We speak with writer and author Naomi Klein about what some are calling the real looting of New Orleans. In this week’s cover story in The Nation magazine, Klein reports on how the city’s poorest evacuees are being kept out of thousands of perfectly livable empty homes. [includes rush transcript]
Hurricane Rita is now just a day or so away from the US coast and more than 1.8 million people are being told to evacuate Gulf Coast communities, particularly in Texas and Louisiana. For many, it is a horrible nightmare that has struck twice. And as Rita bears down on the US, the devastation of Katrina remains. A lot of attention has focused on the government’s failures to protect the people of Louisiana and the question that still looms over all of this is if New Orleans was New England, would this have been allowed to happen? Well, as calls increase for an independent investigation into the Bush administrations handling of the hurricane, the wealthy elite of Louisiana, politicians and corporations are moving ahead with what may best be termed an agenda of disaster profiteering.
Today, we are going to take an in-depth look at what some are calling the beginning of the real looting of New Orleans. The cover stories of this week’s Nation magazine examines what has been happening behind the scenes as wealthy business leaders meet with politicians and government officials, plotting a path to rebuild New Orleans their way. Meanwhile, these same forces have brought in some of the most feared private security companies in the world to protect their interests.
- Naomi Klein, award-winning journalist and author of "Fences and Windows: Dispatches From the Front Lines of the Globalization Debate" and "No Logo: Taking Aim at the Brand Bullies."
- Read Naomi Klein’s article: "Purging the Poor"
AMY GOODMAN: Naomi Klein, let’s begin with you. Lay out this story, what you have found, "Purging the Poor."
NAOMI KLEIN: Thanks, Amy. I guess listening to Juan’s introduction; maybe what we’re seeing is an attempt to turn New Orleans into New England. It’s really an extremely radical vision, and I think the context of this is there’s something about natural disasters that brings out a really dangerous apocalyptic side in the national psyche or in certain people in positions of power where there’s this actual sense that these cataclysmic events are almost redemptive in their violence.
And we started to hear this very early on after Katrina hit, where, not just from evangelical Christian sides, we started to hear, "maybe this is punishment for Mardi Gras and sodomites and we’ve cleaned the city", but you hear it from the mayor, Ray Nagin, "for the first time New Orleans is free of crime and violence and we’re going to keep it that way". There’s almost a sense that free of people, the city has become this blank slate. In that context, this fantasy can be built from scratch.
The buzzwords to listen for in terms of the reconstruction of New Orleans are "smaller", "safer". And the idea is that in the city, wealth really buys altitude, and so the effect of the flood was not at all democratic. The people who were able to buy land on high ground, their neighborhoods are relatively unscathed, and many of them never left or have been able to return. The people who were hit hardest were the people who we saw on television, you know, in the Superdome. These are the people who lived in the low-lying areas. So, the idea now is, okay, maybe we won’t rebuild those areas at all, and when — on September 15, when the mayor said that certain areas are able to be re-inhabited, this is before Rita presented itself as the threat that it, it was clear that the people re-populating New Orleans didn’t look very much like the people who lived there before. It was overwhelmingly white, whereas the people still in shelters were overwhelmingly black. So, I think that the overall vision is massive land grabs, radical gentrification, and as Jeremy’s piece makes clear, the gentrification is happening with privatized military force.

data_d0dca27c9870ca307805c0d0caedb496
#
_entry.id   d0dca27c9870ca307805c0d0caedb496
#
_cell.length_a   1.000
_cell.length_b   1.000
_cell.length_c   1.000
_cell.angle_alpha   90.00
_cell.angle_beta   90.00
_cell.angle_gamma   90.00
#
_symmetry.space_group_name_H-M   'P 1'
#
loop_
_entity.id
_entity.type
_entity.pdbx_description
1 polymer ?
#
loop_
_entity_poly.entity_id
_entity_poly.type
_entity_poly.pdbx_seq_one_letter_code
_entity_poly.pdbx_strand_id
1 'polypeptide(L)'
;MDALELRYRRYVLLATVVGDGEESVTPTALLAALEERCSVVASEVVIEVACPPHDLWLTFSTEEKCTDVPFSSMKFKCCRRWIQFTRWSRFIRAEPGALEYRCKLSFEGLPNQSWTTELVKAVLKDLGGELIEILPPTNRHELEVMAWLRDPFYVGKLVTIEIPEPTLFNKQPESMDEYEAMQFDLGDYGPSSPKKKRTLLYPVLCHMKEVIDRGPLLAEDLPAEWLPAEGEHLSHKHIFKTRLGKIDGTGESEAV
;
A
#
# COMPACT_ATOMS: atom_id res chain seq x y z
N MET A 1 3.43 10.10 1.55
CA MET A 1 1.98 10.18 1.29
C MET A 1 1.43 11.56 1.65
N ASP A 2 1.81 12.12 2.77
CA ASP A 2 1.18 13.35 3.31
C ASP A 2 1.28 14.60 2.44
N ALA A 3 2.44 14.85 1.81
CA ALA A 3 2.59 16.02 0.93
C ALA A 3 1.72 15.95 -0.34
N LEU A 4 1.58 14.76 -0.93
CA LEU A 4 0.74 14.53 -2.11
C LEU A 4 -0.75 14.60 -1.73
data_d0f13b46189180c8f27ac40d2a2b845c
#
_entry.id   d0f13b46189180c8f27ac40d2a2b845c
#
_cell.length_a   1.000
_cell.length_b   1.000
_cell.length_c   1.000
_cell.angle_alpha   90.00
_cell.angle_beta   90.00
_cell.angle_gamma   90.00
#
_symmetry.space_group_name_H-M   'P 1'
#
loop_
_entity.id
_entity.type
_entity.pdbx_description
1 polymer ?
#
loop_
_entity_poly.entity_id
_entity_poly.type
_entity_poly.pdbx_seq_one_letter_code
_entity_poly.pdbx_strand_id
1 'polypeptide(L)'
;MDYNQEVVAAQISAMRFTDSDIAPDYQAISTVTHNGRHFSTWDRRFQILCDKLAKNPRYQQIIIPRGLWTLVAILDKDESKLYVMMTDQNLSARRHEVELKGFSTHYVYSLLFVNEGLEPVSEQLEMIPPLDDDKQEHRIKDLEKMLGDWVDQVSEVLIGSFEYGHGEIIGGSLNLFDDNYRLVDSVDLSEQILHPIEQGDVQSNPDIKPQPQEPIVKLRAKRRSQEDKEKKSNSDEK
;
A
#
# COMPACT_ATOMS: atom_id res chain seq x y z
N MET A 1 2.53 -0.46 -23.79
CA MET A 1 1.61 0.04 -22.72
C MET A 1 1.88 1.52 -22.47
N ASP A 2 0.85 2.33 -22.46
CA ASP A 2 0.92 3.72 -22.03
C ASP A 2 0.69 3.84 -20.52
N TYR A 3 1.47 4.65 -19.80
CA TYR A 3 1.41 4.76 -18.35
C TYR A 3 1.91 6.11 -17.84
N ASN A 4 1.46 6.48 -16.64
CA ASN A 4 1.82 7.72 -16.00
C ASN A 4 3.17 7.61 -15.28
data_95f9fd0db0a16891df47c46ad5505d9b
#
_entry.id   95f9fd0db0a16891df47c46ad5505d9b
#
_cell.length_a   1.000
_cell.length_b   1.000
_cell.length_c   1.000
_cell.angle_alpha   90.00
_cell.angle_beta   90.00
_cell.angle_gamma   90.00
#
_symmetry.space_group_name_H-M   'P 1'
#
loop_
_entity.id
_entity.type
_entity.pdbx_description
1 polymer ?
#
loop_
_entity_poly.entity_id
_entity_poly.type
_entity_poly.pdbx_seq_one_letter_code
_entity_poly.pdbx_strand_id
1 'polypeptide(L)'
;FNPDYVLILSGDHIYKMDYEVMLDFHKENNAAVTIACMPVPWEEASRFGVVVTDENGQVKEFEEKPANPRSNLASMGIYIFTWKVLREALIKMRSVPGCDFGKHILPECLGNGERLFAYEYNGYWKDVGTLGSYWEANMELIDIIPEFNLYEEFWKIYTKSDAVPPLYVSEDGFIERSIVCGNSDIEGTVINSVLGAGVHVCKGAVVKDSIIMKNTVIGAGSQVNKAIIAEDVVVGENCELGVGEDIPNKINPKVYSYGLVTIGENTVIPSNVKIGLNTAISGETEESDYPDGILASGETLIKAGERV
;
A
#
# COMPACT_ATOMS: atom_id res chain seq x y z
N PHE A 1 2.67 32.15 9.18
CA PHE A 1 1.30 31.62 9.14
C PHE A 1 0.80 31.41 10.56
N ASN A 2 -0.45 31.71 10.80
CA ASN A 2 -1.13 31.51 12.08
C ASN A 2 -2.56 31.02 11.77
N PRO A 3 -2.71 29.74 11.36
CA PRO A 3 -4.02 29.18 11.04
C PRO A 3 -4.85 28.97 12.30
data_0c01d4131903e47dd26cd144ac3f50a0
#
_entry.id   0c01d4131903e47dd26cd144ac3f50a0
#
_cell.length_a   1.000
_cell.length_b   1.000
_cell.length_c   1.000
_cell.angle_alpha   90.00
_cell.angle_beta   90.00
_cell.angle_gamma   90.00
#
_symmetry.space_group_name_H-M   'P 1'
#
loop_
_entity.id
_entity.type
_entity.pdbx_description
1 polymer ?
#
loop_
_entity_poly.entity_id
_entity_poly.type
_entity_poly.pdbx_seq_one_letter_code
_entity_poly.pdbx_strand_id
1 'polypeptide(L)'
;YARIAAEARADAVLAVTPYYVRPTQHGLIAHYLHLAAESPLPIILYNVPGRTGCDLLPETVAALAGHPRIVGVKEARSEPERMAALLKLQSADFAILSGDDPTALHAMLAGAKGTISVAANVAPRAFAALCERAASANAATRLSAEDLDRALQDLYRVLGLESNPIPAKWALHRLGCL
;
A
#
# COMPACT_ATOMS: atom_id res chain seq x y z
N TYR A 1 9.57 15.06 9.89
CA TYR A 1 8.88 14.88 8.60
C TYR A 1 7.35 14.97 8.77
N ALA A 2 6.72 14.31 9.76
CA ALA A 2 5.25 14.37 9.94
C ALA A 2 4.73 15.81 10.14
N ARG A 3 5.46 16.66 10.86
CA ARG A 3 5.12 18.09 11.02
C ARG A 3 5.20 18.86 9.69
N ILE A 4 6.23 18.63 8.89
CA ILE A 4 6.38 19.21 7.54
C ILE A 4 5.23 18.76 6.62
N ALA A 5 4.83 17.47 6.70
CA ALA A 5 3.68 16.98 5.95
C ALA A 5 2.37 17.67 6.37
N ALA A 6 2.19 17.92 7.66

JUAN GONZALEZ: Well, in your article, Naomi, you talk about the areas that have begun to be repopulated, and you mention the census figures on the racial breakdowns the French Quarter: 90% white, the Garden District: 89% white, Audubon: 86% white. And you talk about the attempts to — the housing that was vacant in these neighborhoods that is not being used to settle some of those dislocated. Could you talk about that for a minute?
NAOMI KLEIN: Yeah. I was really struck, Juan, that there’s just been this general acceptance that because of this geographical quirk of New Orleans which is that the rich and white live on high ground, and the poor live in low-lying areas that of course, there is going to be this massive demographic shift in the city. There’s been this acceptance that the people who were displaced to Houston and are now being displaced again and that have been scattered across the country will keep moving, because there’s really nowhere for them to return to. This became accepted wisdom very, very quickly. I was doing some research about the fights over development before the hurricane, because one of the things that I have noticed in my research is these huge, cataclysmic events are often opportunities to exploit the dislocation that happens after a natural disaster to ram through very unpopular policies.
So I started researching what the battles were in New Orleans before the hurricane. And, of course, there were very, very fierce, an you know you’ve covered this on your show, very fierce battles going on around housing projects, and gentrification in the city where conflicts between people who were demanding affordable housing and particularly the tourism sector on the French Quarter, and over the course of the research, I saw the staggering feature, which is that the French Quarter, which as you said is 90% white, is also almost half empty. In the most recent census, and the market hasn’t changed since then, the French Quarter had a 37% vacancy rate, which means that 37% of the apartments and homes in the French Quarter are sitting empty. They’re sitting empty because the people who own the buildings have decided that they would rather board up the apartments than take reduced rent, because they’re making enough off the commercial rents, renting to restaurants and bars and so on.